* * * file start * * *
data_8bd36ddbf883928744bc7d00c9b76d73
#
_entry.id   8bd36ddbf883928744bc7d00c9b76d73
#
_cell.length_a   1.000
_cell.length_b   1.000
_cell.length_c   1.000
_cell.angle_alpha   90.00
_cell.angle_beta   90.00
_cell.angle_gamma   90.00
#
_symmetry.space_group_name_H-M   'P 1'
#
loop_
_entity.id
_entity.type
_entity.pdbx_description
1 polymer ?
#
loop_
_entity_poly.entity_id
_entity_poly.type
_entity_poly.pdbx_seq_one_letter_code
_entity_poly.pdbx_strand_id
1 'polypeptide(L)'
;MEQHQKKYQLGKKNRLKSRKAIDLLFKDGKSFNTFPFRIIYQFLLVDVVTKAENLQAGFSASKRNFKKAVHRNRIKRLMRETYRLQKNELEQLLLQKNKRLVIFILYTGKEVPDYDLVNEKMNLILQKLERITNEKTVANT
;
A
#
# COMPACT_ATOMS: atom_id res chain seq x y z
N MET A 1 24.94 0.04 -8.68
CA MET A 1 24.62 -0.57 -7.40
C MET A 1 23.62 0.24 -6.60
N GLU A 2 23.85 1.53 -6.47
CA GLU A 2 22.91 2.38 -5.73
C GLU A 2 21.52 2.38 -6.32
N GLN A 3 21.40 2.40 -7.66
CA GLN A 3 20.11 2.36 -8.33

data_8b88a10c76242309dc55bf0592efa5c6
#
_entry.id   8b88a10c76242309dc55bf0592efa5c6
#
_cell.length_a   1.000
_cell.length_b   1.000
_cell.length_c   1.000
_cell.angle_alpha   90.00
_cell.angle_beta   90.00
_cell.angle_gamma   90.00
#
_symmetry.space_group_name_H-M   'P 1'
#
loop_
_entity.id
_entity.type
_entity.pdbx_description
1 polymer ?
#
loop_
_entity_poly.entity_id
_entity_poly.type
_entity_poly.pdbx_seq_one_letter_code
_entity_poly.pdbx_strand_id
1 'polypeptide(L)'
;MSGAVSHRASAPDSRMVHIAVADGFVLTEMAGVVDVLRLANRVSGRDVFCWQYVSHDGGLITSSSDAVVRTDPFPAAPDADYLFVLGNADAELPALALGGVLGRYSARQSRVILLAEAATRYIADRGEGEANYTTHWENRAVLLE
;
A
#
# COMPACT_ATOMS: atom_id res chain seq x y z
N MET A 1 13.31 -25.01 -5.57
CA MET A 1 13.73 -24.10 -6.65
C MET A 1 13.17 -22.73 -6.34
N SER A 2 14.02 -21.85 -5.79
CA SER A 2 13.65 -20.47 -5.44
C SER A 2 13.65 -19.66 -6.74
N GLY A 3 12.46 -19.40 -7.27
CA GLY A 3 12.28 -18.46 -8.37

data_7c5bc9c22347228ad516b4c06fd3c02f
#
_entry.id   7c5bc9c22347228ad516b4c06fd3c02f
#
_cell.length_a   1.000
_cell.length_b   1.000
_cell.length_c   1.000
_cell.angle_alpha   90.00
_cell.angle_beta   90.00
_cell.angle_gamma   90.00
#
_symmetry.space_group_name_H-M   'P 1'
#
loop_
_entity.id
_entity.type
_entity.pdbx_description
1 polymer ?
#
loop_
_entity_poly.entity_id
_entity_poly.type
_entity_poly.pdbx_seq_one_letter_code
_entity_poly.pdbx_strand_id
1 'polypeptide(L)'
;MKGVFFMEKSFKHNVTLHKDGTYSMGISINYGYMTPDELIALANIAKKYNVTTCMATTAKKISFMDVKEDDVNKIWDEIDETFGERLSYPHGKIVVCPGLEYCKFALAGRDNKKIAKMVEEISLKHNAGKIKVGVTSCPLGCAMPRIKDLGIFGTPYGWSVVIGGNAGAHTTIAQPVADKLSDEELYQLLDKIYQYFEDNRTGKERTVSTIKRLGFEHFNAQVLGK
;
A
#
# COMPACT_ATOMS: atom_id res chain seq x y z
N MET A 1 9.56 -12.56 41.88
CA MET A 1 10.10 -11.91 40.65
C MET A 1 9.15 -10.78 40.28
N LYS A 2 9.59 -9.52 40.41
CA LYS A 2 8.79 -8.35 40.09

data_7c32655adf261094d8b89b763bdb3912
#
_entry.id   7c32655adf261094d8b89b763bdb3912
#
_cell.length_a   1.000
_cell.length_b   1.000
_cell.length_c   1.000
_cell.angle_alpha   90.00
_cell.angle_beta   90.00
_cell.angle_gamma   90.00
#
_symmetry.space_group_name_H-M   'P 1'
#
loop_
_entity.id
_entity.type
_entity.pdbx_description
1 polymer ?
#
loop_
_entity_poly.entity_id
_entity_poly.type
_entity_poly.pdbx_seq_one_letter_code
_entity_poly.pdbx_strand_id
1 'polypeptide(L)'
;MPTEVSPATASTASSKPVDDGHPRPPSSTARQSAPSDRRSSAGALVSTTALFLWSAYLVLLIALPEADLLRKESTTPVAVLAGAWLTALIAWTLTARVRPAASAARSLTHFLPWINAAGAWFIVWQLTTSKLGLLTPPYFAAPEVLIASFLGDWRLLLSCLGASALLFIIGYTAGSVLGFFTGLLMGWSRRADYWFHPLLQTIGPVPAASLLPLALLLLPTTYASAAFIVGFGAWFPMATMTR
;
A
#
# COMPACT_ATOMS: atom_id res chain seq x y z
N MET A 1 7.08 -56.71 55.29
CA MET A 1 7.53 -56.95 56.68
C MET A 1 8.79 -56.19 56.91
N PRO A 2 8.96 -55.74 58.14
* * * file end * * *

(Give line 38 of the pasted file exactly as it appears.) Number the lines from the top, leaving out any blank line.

CA GLN A 3 20.11 2.36 -8.33